Originally published January 17 2010
Nutrients stimulate brain connections, could treat Alzheimer's
by Sherry Baker, Health Sciences Editor
(NaturalNews) The earliest stages of Alzheimer's disease (AD) are marked by a major loss of the brain connections needed to process information and to retain memory. While there are drug therapies used to help delay progression of AD, those medications are loaded with side effects and, if they work at all, the effects only last for the short term. Eventually the disease continues to rob those with Alzheimer's of their memory, thinking ability and quality of life. But scientists at the Massachusetts Institute of Technology (MIT) have recently discovered that a combination of naturally occurring nutrients could do what Big Pharma drugs can't. In research just published in the journal Alzheimer's and Dementia, the nutrient mix stimulated the growth of new brain connections, technically known as synapses -- and the supplements were shown to have potential to improve memory in Alzheimer's patients.
Richard Wurtman, the Cecil H.Green Distinguished Professor of Brain and Cognitive Sciences at MIT, did the basic research that led to the new experimental treatment and was part of the research team that conducted the clinical trial. Wurtman believes loss of synapses is the root cause of Alzheimer's disease. In previous animal studies, Wurtman has found that specific nutrients boost the number of dendritic spines (small outcroppings of neural membranes) and, when those spines contact other neurons, the formation of new synapses takes place. "If you can increase the number of synapses by enhancing their production, you might to some extent avoid that loss of cognitive ability (in Alzheimer's)," he said in a statement to the media.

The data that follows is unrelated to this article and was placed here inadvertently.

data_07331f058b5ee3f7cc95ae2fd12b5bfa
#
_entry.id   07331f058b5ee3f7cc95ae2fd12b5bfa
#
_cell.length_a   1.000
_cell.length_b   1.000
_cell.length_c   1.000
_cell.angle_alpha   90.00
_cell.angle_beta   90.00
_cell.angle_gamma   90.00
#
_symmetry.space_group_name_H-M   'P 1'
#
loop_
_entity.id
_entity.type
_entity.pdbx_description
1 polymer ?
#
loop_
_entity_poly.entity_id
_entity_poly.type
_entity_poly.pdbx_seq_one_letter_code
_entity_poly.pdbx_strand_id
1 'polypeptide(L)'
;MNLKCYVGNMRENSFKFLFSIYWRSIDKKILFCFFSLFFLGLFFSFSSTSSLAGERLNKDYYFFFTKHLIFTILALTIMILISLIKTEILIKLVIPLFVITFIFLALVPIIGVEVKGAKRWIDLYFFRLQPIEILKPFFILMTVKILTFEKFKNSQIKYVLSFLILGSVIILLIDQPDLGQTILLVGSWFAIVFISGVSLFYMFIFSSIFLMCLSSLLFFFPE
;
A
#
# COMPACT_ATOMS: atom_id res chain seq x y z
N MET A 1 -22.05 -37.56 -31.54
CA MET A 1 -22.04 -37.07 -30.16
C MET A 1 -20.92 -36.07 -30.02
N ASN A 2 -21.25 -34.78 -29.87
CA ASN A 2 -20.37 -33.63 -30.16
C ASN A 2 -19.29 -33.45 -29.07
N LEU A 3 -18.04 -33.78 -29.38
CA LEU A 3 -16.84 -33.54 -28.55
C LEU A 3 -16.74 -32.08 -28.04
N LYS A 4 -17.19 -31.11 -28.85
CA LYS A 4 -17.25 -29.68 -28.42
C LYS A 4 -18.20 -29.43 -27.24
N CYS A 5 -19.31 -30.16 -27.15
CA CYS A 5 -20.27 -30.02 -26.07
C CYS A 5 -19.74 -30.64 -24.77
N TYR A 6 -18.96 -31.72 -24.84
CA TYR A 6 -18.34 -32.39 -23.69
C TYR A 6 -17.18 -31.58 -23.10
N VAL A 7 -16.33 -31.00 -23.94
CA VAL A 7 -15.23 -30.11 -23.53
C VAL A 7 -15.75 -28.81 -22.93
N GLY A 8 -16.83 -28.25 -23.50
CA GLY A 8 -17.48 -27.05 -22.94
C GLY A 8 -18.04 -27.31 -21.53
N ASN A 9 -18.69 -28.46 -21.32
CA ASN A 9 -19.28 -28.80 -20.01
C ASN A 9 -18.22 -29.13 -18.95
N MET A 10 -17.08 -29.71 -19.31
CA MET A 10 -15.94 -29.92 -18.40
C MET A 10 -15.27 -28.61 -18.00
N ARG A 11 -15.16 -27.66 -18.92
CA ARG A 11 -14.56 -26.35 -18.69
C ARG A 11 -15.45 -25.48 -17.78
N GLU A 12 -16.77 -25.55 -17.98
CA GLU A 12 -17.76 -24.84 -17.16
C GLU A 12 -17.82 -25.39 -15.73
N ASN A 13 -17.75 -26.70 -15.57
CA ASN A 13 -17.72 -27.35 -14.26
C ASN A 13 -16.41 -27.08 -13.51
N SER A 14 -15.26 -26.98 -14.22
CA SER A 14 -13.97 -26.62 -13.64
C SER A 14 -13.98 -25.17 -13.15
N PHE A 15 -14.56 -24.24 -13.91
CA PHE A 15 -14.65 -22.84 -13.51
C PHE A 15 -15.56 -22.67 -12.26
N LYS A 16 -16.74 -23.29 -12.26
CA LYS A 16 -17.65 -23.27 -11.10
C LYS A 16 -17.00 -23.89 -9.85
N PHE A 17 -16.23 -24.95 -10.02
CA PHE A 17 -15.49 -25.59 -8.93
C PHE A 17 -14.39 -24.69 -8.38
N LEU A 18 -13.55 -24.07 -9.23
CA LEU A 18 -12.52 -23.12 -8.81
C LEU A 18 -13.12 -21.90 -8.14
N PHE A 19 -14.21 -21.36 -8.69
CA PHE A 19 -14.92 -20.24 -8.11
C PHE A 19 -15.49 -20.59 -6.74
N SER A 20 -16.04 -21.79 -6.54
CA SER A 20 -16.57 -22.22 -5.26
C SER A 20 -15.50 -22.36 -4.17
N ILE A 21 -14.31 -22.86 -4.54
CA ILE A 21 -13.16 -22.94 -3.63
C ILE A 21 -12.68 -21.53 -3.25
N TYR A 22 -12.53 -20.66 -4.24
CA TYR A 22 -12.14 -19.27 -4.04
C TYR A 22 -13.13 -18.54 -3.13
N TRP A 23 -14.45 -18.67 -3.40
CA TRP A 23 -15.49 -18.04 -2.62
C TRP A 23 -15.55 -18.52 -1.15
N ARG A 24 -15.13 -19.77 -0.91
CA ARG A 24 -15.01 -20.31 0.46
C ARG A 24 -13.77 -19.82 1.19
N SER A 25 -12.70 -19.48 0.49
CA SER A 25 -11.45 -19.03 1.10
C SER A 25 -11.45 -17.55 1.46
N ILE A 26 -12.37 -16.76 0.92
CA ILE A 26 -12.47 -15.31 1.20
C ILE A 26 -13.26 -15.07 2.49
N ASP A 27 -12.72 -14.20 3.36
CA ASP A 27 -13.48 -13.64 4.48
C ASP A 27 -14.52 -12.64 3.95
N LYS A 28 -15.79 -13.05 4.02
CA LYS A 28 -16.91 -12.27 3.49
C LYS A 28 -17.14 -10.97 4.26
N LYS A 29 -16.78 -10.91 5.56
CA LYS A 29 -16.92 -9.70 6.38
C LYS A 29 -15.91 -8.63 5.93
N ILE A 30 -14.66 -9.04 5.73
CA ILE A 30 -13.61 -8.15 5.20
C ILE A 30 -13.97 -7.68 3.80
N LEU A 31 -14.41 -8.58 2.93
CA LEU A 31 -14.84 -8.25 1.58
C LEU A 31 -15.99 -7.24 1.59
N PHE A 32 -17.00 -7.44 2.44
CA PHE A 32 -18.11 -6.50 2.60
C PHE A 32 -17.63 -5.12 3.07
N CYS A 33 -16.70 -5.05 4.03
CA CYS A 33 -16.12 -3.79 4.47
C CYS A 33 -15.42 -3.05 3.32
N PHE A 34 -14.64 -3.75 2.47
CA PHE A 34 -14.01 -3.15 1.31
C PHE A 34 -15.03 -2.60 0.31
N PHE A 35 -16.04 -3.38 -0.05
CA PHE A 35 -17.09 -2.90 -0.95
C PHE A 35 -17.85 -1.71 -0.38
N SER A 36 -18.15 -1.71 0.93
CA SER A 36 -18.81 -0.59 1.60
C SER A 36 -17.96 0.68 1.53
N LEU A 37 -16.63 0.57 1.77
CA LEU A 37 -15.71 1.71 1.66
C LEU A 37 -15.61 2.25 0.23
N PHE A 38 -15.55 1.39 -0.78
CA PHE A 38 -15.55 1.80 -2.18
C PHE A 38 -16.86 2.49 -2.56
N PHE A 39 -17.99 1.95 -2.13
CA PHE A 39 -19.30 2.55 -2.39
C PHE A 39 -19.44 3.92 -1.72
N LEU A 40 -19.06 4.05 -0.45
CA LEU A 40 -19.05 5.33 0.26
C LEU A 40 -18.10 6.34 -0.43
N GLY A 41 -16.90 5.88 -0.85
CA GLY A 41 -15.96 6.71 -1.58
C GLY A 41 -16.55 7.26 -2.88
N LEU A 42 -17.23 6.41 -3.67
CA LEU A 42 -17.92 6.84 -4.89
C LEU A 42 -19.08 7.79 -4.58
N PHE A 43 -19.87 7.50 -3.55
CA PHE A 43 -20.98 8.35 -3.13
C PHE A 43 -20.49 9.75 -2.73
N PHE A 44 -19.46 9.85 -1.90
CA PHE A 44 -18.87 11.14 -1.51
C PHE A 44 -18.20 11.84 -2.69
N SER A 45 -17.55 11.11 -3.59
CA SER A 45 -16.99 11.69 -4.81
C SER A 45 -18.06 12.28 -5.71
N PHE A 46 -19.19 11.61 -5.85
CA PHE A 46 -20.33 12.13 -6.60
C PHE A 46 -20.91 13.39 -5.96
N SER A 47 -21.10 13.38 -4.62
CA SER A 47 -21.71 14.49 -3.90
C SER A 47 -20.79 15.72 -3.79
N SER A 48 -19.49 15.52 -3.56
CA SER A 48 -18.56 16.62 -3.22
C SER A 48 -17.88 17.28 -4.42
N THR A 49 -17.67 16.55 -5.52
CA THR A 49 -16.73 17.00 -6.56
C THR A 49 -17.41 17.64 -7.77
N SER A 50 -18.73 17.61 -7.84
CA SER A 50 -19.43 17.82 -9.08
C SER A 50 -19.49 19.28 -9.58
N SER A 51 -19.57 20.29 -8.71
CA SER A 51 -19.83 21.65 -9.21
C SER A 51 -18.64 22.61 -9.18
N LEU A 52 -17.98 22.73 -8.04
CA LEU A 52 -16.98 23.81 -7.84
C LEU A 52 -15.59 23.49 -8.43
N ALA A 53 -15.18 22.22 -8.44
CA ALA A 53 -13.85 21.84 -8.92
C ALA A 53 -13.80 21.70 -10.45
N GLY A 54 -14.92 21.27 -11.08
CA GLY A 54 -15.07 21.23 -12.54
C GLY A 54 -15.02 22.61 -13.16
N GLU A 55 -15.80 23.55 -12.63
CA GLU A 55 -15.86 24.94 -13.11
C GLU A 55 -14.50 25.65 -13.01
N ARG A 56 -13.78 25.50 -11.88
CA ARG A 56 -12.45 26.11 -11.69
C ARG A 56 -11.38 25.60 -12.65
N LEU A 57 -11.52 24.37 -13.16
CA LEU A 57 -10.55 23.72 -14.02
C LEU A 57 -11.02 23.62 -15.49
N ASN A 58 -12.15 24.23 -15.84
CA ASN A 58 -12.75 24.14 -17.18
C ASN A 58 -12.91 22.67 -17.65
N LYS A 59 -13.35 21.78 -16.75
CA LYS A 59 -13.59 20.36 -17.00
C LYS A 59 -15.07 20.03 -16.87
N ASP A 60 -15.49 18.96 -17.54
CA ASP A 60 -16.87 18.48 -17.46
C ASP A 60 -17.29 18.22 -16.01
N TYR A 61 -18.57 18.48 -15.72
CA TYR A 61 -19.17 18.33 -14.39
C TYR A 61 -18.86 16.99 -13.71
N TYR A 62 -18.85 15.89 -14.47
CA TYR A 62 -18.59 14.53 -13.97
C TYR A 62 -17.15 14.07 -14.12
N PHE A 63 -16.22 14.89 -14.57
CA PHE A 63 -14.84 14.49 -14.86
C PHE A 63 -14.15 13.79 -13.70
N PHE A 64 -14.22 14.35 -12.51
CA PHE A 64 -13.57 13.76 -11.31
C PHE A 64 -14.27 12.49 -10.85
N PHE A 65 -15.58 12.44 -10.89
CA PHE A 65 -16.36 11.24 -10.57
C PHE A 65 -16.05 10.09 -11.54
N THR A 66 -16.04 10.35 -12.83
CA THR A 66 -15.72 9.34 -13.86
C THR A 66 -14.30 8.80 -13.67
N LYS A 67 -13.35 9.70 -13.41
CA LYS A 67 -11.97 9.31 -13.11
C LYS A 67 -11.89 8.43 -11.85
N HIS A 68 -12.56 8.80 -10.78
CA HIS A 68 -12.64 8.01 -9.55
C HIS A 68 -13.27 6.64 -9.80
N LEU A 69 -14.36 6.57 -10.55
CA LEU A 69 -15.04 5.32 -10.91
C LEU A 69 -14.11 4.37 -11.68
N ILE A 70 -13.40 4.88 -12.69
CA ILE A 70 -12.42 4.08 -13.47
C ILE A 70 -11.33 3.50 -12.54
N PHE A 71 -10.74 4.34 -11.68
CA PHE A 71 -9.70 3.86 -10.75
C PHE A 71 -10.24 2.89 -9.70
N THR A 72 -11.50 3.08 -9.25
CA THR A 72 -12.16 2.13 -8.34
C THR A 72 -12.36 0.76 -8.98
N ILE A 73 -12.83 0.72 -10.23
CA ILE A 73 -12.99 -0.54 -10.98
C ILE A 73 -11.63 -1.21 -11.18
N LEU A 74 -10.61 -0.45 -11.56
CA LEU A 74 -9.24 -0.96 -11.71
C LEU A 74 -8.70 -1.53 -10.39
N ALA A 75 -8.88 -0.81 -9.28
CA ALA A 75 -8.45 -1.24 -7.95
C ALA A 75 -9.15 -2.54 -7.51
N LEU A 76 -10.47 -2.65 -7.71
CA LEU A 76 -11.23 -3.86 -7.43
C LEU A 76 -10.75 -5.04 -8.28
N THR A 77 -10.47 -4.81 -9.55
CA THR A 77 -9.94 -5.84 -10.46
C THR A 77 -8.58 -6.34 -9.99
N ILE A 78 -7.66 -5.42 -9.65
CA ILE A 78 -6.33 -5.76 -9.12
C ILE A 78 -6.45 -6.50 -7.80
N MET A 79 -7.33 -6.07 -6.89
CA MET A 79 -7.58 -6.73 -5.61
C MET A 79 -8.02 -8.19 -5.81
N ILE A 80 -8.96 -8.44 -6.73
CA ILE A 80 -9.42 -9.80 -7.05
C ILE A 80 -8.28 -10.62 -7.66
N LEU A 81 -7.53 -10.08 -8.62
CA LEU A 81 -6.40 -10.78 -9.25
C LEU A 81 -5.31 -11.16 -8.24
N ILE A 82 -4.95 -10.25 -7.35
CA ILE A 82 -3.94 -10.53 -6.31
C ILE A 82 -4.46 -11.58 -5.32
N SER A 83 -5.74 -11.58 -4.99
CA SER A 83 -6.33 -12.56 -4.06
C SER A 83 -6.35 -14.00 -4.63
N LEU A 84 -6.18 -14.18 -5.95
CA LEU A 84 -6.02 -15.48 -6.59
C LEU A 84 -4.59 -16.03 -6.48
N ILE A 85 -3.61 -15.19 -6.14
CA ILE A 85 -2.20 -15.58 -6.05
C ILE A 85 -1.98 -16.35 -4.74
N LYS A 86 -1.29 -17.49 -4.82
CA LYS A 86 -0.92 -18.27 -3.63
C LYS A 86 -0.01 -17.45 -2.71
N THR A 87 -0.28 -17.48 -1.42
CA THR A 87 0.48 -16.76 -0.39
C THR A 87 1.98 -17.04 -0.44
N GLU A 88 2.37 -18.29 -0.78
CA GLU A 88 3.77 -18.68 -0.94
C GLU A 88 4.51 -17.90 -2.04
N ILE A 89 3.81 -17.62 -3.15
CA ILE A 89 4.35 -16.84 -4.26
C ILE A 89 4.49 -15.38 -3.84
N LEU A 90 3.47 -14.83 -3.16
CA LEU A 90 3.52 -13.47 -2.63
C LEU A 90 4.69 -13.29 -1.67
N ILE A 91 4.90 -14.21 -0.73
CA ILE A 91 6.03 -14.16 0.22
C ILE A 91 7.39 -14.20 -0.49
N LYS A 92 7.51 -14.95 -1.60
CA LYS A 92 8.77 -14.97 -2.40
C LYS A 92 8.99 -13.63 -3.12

To test this idea, the research team conducted a clinical trial involving 225 Alzheimer's disease patients. The scientists used a cocktail of three nutrients (uridine, choline and the omega-3 fatty acid DHA) found in breast milk and certain foods plus other ingredients (B vitamins, phosopholipids and antioxidants). Uridine (a nutrient in beets and molasses), choline (found in egg yolks and wheat germ) and the omega-3 fatty acid DHA (one of the two long-chain omega-3s in fish such as salmon) are known to be precursors to the fatty molecules that make up brain cell membranes which form synapses.
Patients with mild Alzheimer's drank the cocktail (in the form of a nutrient drink called Souvenaid, made with the collaboration of the French company Danone, known as Dannon in the U.S.) or a control beverage daily for about three months. The research subjects who received the nutrients showed a statistically significant level of improvement compared to those who received a placebo drink. In fact, 40 percent of the patients receiving the nutrient mix showed improved performance in a test of verbal memory (memory for words, as opposed to memory of locations or experiences) known as the Wechsler Memory Scale.
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About the authorSherry Baker is a widely published writer whose work has appeared in Newsweek, Health, the Atlanta Journal and Constitution, Yoga Journal, Optometry, Atlanta, Arthritis Today, Natural Healing Newsletter, OMNI, UCLA's "Healthy Years" newsletter, Mount Sinai School of Medicine's "Focus on Health Aging" newsletter, the Cleveland Clinic's "Men's Health Advisor" newsletter and many others.
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